∫ WVU Medicine Potomac Valley Hospital: Create community track in Mineral County and encourage use through clinical physical activity prescriptions and referrals.

∫ Shenandoah Community Health Foundation: Restore an existing trail in Martinsburg and encourage usage through clinical physical activity prescriptions and referrals.

∫ Healthy Berkeley and University Healthcare Foundation: Improve and map trails in Poor House Farm Park and WVU Medicine Berkeley Medical Center, including a handicapped-accessible trail.

∫ WVU Medicine Walk with a Future Doc: Encourage patients to walk for 60 minutes through organized group walks in which patients can talk with medical students and physicians.

Grant recipients expressed gratitude for the funding, which will enhance physical activity and the overall well-being of their communities.

“The wheelchair-accessible playground at Kanawha State Forest will be the first of its kind in the West Virginia State Parks system,” said Jennifer Bauman, volunteer coordinator, Kanawha State Forest Foundation.

A wheelchair-platform swing will be installed on a solid rubber foundation to facilitate visitors in wheelchairs, she added.

“This funding is very strategic for us not only from a financial standpoint but for West Virginia as a whole to create access for everybody to get outdoors and to have recreational options,” Bauman said.

The Storybook Walking Trail in Williamson will not only benefit physical health but provide an educational experience for youngsters, as well.

“Through the implementation of a health ambassadors’ program at Williamson PK8, we are engaging our youth to become community champions through co-designing solutions,” said Amy Dearfield Hannah, community resource network director, Williamson Health and Wellness Center. “The Storybook Trail will provide an opportunity for all students to be engaged in physical activity while completing classroom assignments or while simply reading a book.”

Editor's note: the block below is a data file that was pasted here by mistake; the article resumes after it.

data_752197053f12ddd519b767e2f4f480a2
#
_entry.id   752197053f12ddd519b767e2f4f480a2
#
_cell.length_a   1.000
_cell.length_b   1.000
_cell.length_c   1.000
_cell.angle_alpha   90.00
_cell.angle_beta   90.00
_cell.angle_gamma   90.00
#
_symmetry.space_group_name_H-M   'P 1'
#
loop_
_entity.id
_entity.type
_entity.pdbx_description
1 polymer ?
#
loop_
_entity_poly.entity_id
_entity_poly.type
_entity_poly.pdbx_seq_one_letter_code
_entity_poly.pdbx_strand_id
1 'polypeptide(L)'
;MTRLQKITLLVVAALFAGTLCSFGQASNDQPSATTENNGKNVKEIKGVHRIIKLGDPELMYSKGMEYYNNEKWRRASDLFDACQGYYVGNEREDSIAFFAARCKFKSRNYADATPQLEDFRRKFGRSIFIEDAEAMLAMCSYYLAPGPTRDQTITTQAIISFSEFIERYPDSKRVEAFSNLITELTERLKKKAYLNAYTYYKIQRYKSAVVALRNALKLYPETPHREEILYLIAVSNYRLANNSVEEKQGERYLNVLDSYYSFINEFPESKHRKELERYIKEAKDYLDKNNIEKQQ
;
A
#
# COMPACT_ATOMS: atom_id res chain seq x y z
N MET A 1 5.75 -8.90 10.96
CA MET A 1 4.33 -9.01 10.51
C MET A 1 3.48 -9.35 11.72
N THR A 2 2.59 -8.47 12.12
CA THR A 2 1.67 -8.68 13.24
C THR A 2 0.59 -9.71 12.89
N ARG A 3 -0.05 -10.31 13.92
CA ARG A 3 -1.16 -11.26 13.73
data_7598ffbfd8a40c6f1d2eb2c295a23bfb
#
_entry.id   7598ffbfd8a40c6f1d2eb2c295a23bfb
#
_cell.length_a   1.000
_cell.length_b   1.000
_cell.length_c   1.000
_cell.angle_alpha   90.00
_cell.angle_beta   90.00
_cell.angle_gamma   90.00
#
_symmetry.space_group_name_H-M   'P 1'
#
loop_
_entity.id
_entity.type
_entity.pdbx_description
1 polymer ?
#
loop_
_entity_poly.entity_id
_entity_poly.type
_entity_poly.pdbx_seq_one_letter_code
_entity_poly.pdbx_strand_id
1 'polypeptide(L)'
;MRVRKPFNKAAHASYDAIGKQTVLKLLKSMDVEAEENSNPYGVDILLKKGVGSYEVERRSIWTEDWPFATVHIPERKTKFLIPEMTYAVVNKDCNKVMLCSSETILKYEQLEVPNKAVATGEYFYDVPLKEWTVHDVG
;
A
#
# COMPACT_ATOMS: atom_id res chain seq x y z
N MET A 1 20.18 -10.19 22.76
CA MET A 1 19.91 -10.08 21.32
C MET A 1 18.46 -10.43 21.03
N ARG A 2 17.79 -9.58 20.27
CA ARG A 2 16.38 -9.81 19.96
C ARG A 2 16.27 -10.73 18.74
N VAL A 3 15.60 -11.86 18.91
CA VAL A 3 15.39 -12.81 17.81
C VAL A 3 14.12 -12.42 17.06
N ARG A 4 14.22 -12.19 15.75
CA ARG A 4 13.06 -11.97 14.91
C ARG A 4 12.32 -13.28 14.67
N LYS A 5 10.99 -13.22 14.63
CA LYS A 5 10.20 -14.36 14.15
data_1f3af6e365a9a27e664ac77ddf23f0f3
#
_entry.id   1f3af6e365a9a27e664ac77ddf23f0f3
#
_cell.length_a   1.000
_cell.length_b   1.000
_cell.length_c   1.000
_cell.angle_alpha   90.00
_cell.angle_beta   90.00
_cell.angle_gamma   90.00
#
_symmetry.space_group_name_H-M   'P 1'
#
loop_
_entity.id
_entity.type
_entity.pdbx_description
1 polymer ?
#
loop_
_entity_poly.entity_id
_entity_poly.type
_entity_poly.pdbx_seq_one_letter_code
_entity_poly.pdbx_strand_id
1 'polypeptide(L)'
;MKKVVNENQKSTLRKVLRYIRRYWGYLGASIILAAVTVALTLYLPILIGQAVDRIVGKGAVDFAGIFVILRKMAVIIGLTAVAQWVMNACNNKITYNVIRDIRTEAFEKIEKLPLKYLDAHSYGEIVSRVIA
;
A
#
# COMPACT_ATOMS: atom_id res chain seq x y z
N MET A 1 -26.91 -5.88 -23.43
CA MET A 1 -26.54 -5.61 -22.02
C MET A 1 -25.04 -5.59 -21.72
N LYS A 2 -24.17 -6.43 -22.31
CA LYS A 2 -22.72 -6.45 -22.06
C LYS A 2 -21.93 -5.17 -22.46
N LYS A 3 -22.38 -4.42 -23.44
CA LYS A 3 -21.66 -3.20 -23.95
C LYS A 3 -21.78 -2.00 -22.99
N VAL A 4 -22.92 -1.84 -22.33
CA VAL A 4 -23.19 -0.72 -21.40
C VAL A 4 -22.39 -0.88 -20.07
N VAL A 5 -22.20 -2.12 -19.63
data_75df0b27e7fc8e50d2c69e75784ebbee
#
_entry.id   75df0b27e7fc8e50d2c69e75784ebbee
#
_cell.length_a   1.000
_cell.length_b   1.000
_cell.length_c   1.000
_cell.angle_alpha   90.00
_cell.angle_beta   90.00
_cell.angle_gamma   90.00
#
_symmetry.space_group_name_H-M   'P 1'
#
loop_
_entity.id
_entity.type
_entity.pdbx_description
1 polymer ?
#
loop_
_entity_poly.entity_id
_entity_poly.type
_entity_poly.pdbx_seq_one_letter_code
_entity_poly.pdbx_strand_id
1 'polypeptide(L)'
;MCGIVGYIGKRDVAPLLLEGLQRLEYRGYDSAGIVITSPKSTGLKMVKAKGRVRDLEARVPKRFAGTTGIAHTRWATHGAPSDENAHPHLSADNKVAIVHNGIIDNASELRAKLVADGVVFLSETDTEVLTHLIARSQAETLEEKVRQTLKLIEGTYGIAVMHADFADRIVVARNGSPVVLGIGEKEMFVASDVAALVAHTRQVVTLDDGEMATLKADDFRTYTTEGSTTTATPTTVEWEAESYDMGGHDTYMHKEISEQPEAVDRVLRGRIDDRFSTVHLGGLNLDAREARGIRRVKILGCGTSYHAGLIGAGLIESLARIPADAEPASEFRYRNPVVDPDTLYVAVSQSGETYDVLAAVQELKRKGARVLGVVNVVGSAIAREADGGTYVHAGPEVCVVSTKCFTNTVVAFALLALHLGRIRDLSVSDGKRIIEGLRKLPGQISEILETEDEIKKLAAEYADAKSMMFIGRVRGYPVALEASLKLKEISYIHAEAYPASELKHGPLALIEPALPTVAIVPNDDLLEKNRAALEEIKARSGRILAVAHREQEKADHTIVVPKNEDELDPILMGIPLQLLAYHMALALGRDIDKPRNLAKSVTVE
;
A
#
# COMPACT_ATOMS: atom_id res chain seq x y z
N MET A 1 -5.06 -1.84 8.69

One of the primary goals of Take Back Our Health WV is to help shrink obesity in West Virginia, which leads the nation in adult obesity at 39.5 percent, according to nonprofit Trust for America’s Health.

A key ingredient to reversing that course is by empowering communities to take charge of their health, Zizzi said.

“Some of our community partners will create new or enhanced locations for residents to walk, and others will create policies promoting shared use of facilities or incentivizing physical activity in some way,” Zizzi said. “The reason that policy and environmental changes are so important is that those changes affect almost everyone equally, especially if all types of users, kids, older adults, people with a disability, are considered. We want being active to be the easy choice in all West Virginia communities and these projects help us move closer toward that goal.”

“The mission of the Center for ActiveWV is to successfully impact a physically active culture in West Virginia through collaboration, research, policy and practice,” said Eloise Elliott, Ward Distinguished Professor at CPASS and director of the center.